Self-monitoring without awareness: using mimicry as a nonconscious affiliation strategy

J Pers Soc Psychol. 2003 Dec;85(6):1170-9. doi: 10.1037/0022-3514.85.6.1170.


This research sought to extend the current conceptualization of self-monitoring by examining whether self-monitoring motives and behaviors can operate outside of conscious awareness. Two studies examined nonconscious mimicry among high and low self-monitors in situations varying in affiliative cues. Participants interacted with a confederate who shook her foot (Study 1) or touched her face (Study 2). In both studies, high self-monitors were more likely to mimic the confederate's subtle gestures when they believed the confederate to be a peer (Study 1) or someone superior to them (Study 2). Low self-monitors mimicked to the same degree across conditions. Thus, when the situation contains affiliative cues, high self-monitors use mimicry as a nonconscious strategy to get along with their interaction partner.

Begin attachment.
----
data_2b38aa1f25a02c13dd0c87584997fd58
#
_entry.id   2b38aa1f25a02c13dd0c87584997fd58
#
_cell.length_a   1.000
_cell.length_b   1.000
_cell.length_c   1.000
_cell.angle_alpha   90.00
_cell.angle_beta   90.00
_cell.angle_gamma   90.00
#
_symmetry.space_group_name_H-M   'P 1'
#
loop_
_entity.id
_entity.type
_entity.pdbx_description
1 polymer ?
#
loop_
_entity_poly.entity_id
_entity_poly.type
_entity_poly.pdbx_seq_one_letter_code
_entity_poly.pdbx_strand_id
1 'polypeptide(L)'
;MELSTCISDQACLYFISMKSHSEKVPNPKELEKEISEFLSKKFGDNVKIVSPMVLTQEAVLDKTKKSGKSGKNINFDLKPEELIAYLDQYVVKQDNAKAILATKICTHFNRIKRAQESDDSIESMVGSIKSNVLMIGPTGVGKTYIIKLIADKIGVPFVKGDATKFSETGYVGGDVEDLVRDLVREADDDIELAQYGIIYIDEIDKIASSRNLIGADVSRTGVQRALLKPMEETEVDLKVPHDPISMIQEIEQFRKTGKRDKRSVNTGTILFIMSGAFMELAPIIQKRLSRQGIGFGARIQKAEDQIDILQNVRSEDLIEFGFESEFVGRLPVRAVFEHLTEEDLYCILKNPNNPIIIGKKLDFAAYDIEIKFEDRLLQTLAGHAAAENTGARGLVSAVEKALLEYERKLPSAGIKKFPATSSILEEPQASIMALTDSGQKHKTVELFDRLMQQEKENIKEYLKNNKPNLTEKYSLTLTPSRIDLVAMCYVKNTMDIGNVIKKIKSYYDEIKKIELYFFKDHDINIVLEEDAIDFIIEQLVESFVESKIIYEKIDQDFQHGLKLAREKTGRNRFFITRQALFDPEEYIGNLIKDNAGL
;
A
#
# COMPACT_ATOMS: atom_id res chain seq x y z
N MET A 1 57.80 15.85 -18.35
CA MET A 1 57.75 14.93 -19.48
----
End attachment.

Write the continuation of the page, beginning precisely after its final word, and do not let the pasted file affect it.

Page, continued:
Publication types

  • Clinical Trial
  • Randomized Controlled Trial
  • Research Support, U.S. Gov't, P.H.S.

MeSH terms

  • Adolescent
  • Adult
  • Awareness*
  • Dominance-Subordination
  • Female
  • Gestures
  • Humans
  • Imitative Behavior*
  • Internal-External Control
  • Interpersonal Relations*
  • Male
  • Motivation
  • Peer Group
  • Self-Assessment*
  • Social Perception
  • Unconscious, Psychology*